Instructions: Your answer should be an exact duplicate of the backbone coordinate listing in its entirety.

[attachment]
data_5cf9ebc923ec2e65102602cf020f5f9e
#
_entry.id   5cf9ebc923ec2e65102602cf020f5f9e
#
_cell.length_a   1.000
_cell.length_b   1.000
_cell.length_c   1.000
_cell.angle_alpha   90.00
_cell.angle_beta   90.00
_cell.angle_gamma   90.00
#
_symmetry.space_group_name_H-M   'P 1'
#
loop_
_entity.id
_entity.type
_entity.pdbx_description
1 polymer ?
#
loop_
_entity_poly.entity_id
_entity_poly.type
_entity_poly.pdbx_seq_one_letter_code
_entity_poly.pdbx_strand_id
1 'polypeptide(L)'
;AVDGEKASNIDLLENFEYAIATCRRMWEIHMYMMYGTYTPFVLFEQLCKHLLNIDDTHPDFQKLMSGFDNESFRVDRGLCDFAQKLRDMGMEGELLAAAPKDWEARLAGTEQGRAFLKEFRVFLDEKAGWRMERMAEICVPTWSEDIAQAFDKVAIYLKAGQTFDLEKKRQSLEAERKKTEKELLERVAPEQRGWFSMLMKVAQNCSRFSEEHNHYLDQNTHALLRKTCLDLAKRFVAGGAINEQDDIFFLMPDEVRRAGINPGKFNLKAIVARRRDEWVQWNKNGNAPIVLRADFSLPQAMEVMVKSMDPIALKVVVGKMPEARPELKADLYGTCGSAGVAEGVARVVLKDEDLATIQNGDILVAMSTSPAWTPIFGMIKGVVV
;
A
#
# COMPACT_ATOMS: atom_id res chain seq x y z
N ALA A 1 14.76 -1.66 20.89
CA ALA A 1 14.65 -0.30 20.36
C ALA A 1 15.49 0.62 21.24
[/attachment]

data_5cf9ebc923ec2e65102602cf020f5f9e
#
_entry.id   5cf9ebc923ec2e65102602cf020f5f9e
#
_cell.length_a   1.000
_cell.length_b   1.000
_cell.length_c   1.000
_cell.angle_alpha   90.00
_cell.angle_beta   90.00
_cell.angle_gamma   90.00
#
_symmetry.space_group_name_H-M   'P 1'
#
loop_
_entity.id
_entity.type
_entity.pdbx_description
1 polymer ?
#
loop_
_entity_poly.entity_id
_entity_poly.type
_entity_poly.pdbx_seq_one_letter_code
_entity_poly.pdbx_strand_id
1 'polypeptide(L)'
;AVDGEKASNIDLLENFEYAIATCRRMWEIHMYMMYGTYTPFVLFEQLCKHLLNIDDTHPDFQKLMSGFDNESFRVDRGLCDFAQKLRDMGMEGELLAAAPKDWEARLAGTEQGRAFLKEFRVFLDEKAGWRMERMAEICVPTWSEDIAQAFDKVAIYLKAGQTFDLEKKRQSLEAERKKTEKELLERVAPEQRGWFSMLMKVAQNCSRFSEEHNHYLDQNTHALLRKTCLDLAKRFVAGGAINEQDDIFFLMPDEVRRAGINPGKFNLKAIVARRRDEWVQWNKNGNAPIVLRADFSLPQAMEVMVKSMDPIALKVVVGKMPEARPELKADLYGTCGSAGVAEGVARVVLKDEDLATIQNGDILVAMSTSPAWTPIFGMIKGVVV
;
A
#
# COMPACT_ATOMS: atom_id res chain seq x y z
N ALA A 1 14.76 -1.66 20.89
CA ALA A 1 14.65 -0.30 20.36
C ALA A 1 15.49 0.62 21.24